The Freakishly Large Rounded, at 3.0mm, is the same pick used by Carlos Santana. It provides a big tone and great resonance with a firm bottom end. This also is a good pick for bass players. Be forewarned, however, that if you’re used to a pointed end, it takes a bit of getting used (the attack is not as sharp or accurate at first); but once you do, your guitar sounds big!

And then you have the Euro pic (with holes drilled through for extra gripping), the Stiletto (a smaller version of the Switchblade), and a host of other pics in the Vinni collection you just have to check out and try for yourself. In fact, you can buy the entire collection for the price of one pedal, and your guitar playing deserves at least that.
#3


TLDR

But they are awesome.

1977 Burny FLG70
2004 EBMM JP6
2016 SE Holcolmb
#4
TDLR? Man I'm slow on the short forms, lol. What does that mean? I really do like them. Vinni has done an awesome job producing these and they are simple in nature... the right material and the right edging.
#5
TLDR = too long; didn't read.

im going to have to try out some v picks soon
great review, man!
#7
You should try a Dimension Jr. They're my favorite yet. Unbuffed is more my style but the buffed is smoother.
E-peen:
Rhodes Gemini
Fryette Ultra Lead
Peavey 6505
THD Flexi 50

Gibson R0 Prototype
EBMM JP13 Rosewood
Fender CS Mary Kaye

WTLT

(512) Audio Engineering - Custom Pedal Builds, Mods and Repairs
#8
Is there any point to this thread? Why didn't you just submit this as a review in the REVIEW section. Plus 1 muffin to anyone who actually reads all that.
Ibanez SIR27
Pod HD500x

RIP:
Mesa Boogie Roadster 2x12 combo
Cmatmods analog chorus, phaser, tremoglo, signa drive, butah, and deeelay
walrus Audio Descent
#9
i was gonna buy one when i put in an order for some strings, picks and stuff this week, because I'd heard about them. But then I saw they were about 8 quid each and like 3 foot thick. o_O
I'm an idiot and I accidentally clicked the "Remove all subscriptions" button. If it seems like I'm ignoring you, I'm not, I'm just no longer subscribed to the thread. If you quote me or do the @user thing at me, hopefully it'll notify me through my notifications and I'll get back to you.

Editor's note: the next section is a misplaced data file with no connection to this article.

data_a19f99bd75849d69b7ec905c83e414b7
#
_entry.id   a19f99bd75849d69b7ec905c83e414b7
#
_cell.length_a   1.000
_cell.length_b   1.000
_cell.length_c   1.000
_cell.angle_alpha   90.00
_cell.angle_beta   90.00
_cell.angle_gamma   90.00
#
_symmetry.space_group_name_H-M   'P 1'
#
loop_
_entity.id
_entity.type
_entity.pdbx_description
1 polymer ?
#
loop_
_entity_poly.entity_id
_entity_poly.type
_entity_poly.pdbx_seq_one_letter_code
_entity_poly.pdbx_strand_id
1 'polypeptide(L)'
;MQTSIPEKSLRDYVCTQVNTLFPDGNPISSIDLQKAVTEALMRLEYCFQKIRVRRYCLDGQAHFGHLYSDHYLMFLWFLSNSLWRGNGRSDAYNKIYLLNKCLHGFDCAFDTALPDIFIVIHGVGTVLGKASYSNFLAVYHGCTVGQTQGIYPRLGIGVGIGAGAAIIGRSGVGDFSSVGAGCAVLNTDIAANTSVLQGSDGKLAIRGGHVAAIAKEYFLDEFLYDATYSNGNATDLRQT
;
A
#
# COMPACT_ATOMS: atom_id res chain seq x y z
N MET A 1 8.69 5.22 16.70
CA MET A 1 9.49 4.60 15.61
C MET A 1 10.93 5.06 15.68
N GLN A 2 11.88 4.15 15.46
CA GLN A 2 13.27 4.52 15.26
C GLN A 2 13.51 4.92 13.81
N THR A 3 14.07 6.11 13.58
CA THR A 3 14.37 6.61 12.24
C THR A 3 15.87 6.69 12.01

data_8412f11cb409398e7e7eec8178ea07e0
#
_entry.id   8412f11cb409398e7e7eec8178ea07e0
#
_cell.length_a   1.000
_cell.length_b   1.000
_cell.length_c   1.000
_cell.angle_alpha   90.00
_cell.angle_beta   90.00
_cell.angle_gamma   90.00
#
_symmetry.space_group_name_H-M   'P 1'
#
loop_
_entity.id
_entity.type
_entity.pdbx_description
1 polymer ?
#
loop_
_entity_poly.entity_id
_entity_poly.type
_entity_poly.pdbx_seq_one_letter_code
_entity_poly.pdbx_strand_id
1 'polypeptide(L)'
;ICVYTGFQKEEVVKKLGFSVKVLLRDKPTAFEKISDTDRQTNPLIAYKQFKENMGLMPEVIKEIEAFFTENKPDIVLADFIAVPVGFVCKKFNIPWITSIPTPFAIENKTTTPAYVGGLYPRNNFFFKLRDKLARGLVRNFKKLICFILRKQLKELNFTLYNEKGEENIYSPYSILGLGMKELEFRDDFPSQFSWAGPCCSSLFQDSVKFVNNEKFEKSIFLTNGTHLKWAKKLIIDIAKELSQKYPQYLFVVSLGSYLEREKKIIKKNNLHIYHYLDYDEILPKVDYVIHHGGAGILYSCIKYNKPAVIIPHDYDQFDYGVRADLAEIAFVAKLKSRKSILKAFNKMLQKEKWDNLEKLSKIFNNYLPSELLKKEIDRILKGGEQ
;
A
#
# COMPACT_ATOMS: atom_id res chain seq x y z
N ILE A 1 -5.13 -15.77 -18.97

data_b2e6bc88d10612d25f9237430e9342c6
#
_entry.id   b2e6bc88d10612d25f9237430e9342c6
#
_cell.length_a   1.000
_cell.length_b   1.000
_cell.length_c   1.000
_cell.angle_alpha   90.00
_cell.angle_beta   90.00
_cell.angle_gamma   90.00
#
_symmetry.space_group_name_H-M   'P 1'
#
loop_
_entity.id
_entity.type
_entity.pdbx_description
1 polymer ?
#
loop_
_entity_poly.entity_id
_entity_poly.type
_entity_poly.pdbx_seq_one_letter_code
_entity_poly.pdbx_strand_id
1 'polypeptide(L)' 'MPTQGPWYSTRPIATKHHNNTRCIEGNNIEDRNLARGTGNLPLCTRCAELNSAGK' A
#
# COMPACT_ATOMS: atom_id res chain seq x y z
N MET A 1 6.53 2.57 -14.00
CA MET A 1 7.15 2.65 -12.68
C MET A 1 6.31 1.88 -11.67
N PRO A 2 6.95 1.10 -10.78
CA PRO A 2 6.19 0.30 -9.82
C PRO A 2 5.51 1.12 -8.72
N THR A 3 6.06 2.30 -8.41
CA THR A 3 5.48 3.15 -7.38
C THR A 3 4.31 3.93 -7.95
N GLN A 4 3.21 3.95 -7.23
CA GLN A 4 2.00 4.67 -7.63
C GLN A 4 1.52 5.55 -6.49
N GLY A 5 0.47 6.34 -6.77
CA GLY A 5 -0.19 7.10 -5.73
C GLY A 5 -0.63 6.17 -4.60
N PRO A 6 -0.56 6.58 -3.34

Quote by K33nbl4d3
I'll have to put the Classic T models on my to-try list. Shame the finish options there are Anachronism Gold, Nuclear Waste and Aged Clown, because in principle the plaintop is right up my alley.

Quote by K33nbl4d3
Presumably because the CCF (Combined Corksniffing Forces) of MLP and Gibson forums would rise up against them, plunging the land into war.

Quote by T00DEEPBLUE
Et tu, br00tz?
#10
There is no option for accessories... pedals, amps, guitars. I tried posting items before under one of the above (selecting 'other' under pedals, for example) and for whatever reason it doesn't go through or is accepted. A guitar review I did went through OK. I hope that helps your understanding.
#11
I don't see how they're too expensive... starting at $3, whereas... how much did your guitar and amp cost?
#13
i read the whole thing.

i appreciate the in depth review. could have been shortened a bit, but still a nice review. I need to try a v pick or two soon.

My only complaint is that for the price of two or three of them to experiment with, I could buy multiple packs of picks I already like. With my pick losing habits, buying only 1 pick for that much means it might be wasted money within a week haha
Originally posted by primusfan
When you crank up the gain to 10 and switch to the lead channel, it actually sounds like you are unjustifiably bombing an innocent foreign land.


╠═══════╬═══════╣
τλε τρπ βπστλεπλσσδ
╠═══════╬═══════╣
#14
v-picks=crap
they break way too fast (their tips i mean) compared to normal pick even the thickest did...
#15
Quote by logicbdj
I don't see how they're too expensive... starting at $3, whereas... how much did your guitar and amp cost?


$2.50
I'm an idiot and I accidentally clicked the "Remove all subscriptions" button. If it seems like I'm ignoring you, I'm not, I'm just no longer subscribed to the thread. If you quote me or do the @user thing at me, hopefully it'll notify me through my notifications and I'll get back to you.
Quote by K33nbl4d3
I'll have to put the Classic T models on my to-try list. Shame the finish options there are Anachronism Gold, Nuclear Waste and Aged Clown, because in principle the plaintop is right up my alley.

Quote by K33nbl4d3
Presumably because the CCF (Combined Corksniffing Forces) of MLP and Gibson forums would rise up against them, plunging the land into war.

Quote by T00DEEPBLUE
Et tu, br00tz?
#16
Quote by wolvenrick
v-picks=crap
they break way too fast (their tips i mean) compared to normal pick even the thickest did...


Really? The Insanity, at 11.85mm (nearly a half-inch thick) broke for you 'way too fast'?

Color me skeptical...
#17
when my local store caries them perhaps. im not special ordering picks. maybe when i hav a lot more cash and im REALLY bored.

till then, i get a similar feel by using dunlop stubby picks in 1,2 and 3 mm.
#18
I recommend contacting Vinni (Vinni@V-Picks), let him know your style of music or playing (speed, heavy rhythm, strumming), and he will direct you accordingly. Yup, I have all kinds of picks here too, and I was happy with a handful... now I don't use them since using his picks.